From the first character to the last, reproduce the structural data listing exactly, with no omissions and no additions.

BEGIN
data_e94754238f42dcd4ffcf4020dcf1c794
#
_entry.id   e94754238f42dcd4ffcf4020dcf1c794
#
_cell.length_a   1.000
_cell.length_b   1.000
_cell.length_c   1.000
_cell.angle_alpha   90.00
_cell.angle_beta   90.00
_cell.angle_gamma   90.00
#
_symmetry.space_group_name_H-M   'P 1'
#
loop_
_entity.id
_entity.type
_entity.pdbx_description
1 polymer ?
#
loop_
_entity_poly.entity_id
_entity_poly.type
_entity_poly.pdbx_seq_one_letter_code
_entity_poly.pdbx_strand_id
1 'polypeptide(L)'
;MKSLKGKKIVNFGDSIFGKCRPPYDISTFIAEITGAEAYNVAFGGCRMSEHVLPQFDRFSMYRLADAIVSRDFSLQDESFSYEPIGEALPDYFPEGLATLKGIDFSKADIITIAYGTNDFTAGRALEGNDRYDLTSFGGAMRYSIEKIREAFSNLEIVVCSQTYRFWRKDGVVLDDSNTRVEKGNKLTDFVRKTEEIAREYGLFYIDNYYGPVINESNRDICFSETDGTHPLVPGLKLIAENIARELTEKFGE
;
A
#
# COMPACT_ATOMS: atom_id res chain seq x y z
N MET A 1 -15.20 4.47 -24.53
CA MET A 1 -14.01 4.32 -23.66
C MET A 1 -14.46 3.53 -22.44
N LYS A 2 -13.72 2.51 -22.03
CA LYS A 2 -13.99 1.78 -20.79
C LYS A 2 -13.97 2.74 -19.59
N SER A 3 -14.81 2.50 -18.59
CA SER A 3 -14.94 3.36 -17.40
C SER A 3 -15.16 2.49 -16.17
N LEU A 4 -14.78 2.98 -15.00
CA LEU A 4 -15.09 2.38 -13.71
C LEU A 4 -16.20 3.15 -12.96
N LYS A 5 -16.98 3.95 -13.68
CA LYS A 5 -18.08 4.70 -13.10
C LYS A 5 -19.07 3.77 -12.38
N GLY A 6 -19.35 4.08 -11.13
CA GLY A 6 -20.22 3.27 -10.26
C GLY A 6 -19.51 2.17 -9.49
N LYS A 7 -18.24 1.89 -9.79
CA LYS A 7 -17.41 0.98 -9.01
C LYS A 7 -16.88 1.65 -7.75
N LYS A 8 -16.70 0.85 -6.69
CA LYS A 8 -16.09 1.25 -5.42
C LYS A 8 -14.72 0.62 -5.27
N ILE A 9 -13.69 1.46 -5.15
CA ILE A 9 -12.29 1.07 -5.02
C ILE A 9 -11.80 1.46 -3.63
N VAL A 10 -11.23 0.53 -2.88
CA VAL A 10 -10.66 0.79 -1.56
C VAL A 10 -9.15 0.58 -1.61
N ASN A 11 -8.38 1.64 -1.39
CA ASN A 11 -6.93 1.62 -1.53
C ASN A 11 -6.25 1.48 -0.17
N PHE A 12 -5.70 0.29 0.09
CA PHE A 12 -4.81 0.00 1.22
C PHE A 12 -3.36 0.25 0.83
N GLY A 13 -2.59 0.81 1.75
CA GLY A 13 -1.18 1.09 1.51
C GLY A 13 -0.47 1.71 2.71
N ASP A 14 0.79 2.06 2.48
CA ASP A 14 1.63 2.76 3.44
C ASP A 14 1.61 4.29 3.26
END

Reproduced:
data_e94754238f42dcd4ffcf4020dcf1c794
#
_entry.id   e94754238f42dcd4ffcf4020dcf1c794
#
_cell.length_a   1.000
_cell.length_b   1.000
_cell.length_c   1.000
_cell.angle_alpha   90.00
_cell.angle_beta   90.00
_cell.angle_gamma   90.00
#
_symmetry.space_group_name_H-M   'P 1'
#
loop_
_entity.id
_entity.type
_entity.pdbx_description
1 polymer ?
#
loop_
_entity_poly.entity_id
_entity_poly.type
_entity_poly.pdbx_seq_one_letter_code
_entity_poly.pdbx_strand_id
1 'polypeptide(L)'
;MKSLKGKKIVNFGDSIFGKCRPPYDISTFIAEITGAEAYNVAFGGCRMSEHVLPQFDRFSMYRLADAIVSRDFSLQDESFSYEPIGEALPDYFPEGLATLKGIDFSKADIITIAYGTNDFTAGRALEGNDRYDLTSFGGAMRYSIEKIREAFSNLEIVVCSQTYRFWRKDGVVLDDSNTRVEKGNKLTDFVRKTEEIAREYGLFYIDNYYGPVINESNRDICFSETDGTHPLVPGLKLIAENIARELTEKFGE
;
A
#
# COMPACT_ATOMS: atom_id res chain seq x y z
N MET A 1 -15.20 4.47 -24.53
CA MET A 1 -14.01 4.32 -23.66
C MET A 1 -14.46 3.53 -22.44
N LYS A 2 -13.72 2.51 -22.03
CA LYS A 2 -13.99 1.78 -20.79
C LYS A 2 -13.97 2.74 -19.59
N SER A 3 -14.81 2.50 -18.59
CA SER A 3 -14.94 3.36 -17.40
C SER A 3 -15.16 2.49 -16.17
N LEU A 4 -14.78 2.98 -15.00
CA LEU A 4 -15.09 2.38 -13.71
C LEU A 4 -16.20 3.15 -12.96
N LYS A 5 -16.98 3.95 -13.68
CA LYS A 5 -18.08 4.70 -13.10
C LYS A 5 -19.07 3.77 -12.38
N GLY A 6 -19.35 4.08 -11.13
CA GLY A 6 -20.22 3.27 -10.26
C GLY A 6 -19.51 2.17 -9.49
N LYS A 7 -18.24 1.89 -9.79
CA LYS A 7 -17.41 0.98 -9.01
C LYS A 7 -16.88 1.65 -7.75
N LYS A 8 -16.70 0.85 -6.69
CA LYS A 8 -16.09 1.25 -5.42
C LYS A 8 -14.72 0.62 -5.27
N ILE A 9 -13.69 1.46 -5.15
CA ILE A 9 -12.29 1.07 -5.02
C ILE A 9 -11.80 1.46 -3.63
N VAL A 10 -11.23 0.53 -2.88
CA VAL A 10 -10.66 0.79 -1.56
C VAL A 10 -9.15 0.58 -1.61
N ASN A 11 -8.38 1.64 -1.39
CA ASN A 11 -6.93 1.62 -1.53
C ASN A 11 -6.25 1.48 -0.17
N PHE A 12 -5.70 0.29 0.09
CA PHE A 12 -4.81 0.00 1.22
C PHE A 12 -3.36 0.25 0.83
N GLY A 13 -2.59 0.81 1.75
CA GLY A 13 -1.18 1.09 1.51
C GLY A 13 -0.47 1.71 2.71
N ASP A 14 0.79 2.06 2.48
CA ASP A 14 1.63 2.76 3.44
C ASP A 14 1.61 4.29 3.26